Iowa reporter’s trial renews call to protect freedom of the press

Press Credentials

Testimony began Monday in the trial of an Iowa reporter arrested during a protest in Des Moines.

Her case has become the focal point for those raising concerns about the treatment of the press by authorities. Andrea Sahouri is on trial for misdemeanor charges related to her arrest at a Black Lives Matter protest last May. She pleaded not guilty, saying she repeatedly told police she was a member of the press when officers were attempting to disperse the crowd.

Carlos Martinez de la Serna, program director for the Committee to Protect Journalists, said the incident aligns with many other situations involving reporters last year. He said the public needs to be paying attention. “This is not a privilege for journalists,” Martinez de la Serna asserted. “It’s a privilege for the public, in terms that the First Amendment protects the right to access news about issues of public interest.” His group contended it’s troubling for prosecutors to take the case to trial when so many other U.S. reporters detained during protests last year eventually saw their charges dropped.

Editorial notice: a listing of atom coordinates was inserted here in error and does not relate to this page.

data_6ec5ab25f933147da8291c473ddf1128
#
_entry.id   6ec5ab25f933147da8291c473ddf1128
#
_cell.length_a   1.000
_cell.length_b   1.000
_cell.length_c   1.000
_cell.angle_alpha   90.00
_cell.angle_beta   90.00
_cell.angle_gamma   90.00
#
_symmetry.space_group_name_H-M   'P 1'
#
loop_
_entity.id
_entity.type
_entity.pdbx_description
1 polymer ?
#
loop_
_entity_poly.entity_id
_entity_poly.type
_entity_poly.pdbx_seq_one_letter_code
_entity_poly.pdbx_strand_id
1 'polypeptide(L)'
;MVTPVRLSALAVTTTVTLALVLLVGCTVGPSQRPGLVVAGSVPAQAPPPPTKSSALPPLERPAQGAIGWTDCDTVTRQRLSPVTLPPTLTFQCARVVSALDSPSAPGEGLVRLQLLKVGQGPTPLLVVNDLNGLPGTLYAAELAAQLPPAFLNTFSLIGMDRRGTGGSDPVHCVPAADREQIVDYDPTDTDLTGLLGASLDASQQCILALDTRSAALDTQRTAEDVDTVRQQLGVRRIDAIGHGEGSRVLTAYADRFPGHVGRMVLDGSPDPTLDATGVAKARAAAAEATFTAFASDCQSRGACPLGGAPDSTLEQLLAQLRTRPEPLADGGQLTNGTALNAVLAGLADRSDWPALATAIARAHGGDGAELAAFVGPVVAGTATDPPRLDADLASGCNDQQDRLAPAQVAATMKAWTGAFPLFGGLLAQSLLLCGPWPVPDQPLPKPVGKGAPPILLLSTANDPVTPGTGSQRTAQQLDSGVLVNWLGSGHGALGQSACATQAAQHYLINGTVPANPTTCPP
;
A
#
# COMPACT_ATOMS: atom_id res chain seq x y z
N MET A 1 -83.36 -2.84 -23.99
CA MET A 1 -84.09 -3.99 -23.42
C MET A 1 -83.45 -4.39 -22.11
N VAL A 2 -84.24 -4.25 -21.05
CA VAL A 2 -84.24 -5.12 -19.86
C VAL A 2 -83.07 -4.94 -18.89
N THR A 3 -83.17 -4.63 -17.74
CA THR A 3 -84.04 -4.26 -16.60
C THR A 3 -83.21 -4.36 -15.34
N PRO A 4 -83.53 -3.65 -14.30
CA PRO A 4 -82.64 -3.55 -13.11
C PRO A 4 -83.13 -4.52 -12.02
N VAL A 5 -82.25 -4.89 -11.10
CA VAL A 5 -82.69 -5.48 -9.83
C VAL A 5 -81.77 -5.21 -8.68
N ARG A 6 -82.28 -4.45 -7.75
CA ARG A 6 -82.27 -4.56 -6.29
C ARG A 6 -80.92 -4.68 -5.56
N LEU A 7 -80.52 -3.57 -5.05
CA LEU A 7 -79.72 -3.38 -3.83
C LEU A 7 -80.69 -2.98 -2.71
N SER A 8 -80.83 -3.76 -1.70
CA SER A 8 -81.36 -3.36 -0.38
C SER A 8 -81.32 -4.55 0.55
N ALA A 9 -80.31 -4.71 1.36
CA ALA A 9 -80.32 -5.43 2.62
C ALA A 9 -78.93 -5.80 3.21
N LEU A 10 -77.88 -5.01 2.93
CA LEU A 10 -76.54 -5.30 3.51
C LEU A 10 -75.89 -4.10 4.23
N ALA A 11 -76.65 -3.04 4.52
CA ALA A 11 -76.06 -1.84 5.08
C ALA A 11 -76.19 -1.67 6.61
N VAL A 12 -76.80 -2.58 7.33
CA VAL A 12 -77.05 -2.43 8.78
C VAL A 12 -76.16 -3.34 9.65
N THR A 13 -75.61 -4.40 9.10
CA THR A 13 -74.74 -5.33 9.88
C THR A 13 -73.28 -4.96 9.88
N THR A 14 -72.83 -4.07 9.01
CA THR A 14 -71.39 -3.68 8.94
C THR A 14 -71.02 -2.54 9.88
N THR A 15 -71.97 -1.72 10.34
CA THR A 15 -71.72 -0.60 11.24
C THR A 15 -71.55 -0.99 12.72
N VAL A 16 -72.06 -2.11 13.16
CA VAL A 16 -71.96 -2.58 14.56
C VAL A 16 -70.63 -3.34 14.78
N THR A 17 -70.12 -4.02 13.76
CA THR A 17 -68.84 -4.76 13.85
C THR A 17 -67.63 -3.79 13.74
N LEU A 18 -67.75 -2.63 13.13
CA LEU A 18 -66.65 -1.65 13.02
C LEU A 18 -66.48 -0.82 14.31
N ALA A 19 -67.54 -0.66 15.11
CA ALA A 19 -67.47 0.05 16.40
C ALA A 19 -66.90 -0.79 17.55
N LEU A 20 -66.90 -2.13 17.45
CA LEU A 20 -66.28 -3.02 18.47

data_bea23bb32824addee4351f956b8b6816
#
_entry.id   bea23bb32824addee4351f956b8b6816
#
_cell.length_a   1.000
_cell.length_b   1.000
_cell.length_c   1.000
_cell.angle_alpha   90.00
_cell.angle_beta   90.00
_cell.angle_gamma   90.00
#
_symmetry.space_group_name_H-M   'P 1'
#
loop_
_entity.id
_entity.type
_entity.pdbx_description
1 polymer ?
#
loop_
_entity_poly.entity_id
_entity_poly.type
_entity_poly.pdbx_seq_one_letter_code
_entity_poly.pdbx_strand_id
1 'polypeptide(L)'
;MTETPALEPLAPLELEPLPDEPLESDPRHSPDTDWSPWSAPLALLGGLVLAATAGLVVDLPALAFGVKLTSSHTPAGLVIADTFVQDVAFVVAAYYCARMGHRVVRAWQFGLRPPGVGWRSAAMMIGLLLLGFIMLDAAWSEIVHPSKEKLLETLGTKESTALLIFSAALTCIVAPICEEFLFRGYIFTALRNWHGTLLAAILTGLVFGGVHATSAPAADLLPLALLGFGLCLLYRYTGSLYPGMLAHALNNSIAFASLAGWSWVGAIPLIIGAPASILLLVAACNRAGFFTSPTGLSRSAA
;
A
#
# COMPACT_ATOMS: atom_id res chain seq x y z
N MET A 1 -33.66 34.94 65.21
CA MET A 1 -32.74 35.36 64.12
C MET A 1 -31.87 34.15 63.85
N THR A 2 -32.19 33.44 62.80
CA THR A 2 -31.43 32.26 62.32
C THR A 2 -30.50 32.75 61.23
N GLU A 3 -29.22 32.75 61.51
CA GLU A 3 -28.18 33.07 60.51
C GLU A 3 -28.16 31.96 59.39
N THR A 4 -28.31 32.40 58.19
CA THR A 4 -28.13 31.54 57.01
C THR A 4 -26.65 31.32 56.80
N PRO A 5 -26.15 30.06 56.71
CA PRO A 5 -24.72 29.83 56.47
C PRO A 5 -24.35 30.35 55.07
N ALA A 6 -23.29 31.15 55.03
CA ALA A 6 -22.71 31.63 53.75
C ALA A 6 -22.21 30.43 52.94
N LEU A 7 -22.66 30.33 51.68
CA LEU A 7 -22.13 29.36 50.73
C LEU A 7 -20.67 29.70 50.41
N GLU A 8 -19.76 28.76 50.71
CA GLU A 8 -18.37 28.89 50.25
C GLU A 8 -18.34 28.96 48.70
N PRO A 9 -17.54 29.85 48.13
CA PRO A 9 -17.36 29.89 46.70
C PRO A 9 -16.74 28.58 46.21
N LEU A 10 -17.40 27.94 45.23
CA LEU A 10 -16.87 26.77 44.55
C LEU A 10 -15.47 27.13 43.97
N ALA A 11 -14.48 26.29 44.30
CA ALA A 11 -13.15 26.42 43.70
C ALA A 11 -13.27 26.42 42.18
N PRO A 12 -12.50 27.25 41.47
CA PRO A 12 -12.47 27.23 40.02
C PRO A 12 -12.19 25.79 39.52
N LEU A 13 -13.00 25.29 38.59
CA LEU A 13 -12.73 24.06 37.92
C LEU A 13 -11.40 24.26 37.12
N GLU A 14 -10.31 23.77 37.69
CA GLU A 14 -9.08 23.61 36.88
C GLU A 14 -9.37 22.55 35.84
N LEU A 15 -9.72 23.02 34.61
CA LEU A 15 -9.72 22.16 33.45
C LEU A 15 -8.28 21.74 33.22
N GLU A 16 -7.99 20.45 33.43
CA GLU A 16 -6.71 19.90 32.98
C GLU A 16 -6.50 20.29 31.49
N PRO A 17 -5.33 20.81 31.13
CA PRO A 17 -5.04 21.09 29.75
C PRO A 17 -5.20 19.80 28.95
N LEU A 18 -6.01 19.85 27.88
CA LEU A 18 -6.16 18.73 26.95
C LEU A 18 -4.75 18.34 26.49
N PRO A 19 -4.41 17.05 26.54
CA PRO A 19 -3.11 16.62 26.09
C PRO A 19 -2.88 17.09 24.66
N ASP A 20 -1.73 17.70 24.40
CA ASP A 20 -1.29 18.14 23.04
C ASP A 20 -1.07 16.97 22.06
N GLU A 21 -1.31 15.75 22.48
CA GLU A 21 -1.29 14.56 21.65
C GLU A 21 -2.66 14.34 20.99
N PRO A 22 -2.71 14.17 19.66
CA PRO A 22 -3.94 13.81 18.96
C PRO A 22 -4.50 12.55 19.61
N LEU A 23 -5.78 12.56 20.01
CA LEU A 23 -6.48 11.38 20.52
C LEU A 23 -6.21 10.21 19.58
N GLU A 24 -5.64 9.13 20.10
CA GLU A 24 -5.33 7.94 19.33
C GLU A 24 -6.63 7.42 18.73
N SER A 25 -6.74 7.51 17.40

Authorities in Polk County argued Sahouri wasn’t wearing her credentials, but her defenders insisted press protections still should have applied, and she was arrested for doing her job. Martinez de la Serna stressed local governments need to avoid these patterns and should instead work with the press to foster an environment of transparency. He added not doing so will only add to the “fake news” rhetoric that emerged under former President Donald Trump.  “Journalists in the U.S. are facing a new reality in terms of their safety, in terms of how they go about reporting news that’s of public interest,” Martinez de la Serna remarked.

According to the U.S. Press Freedom Tracker, nearly 130 journalists were arrested last year as social-justice protests unfolded across the country. Of those arrested, nearly a dozen still face charges, including Sahouri.

Meanwhile, other news-media advocates suggest that Sahouri was unfairly targeted because she is a journalist of color and might have been treated differently had she been white.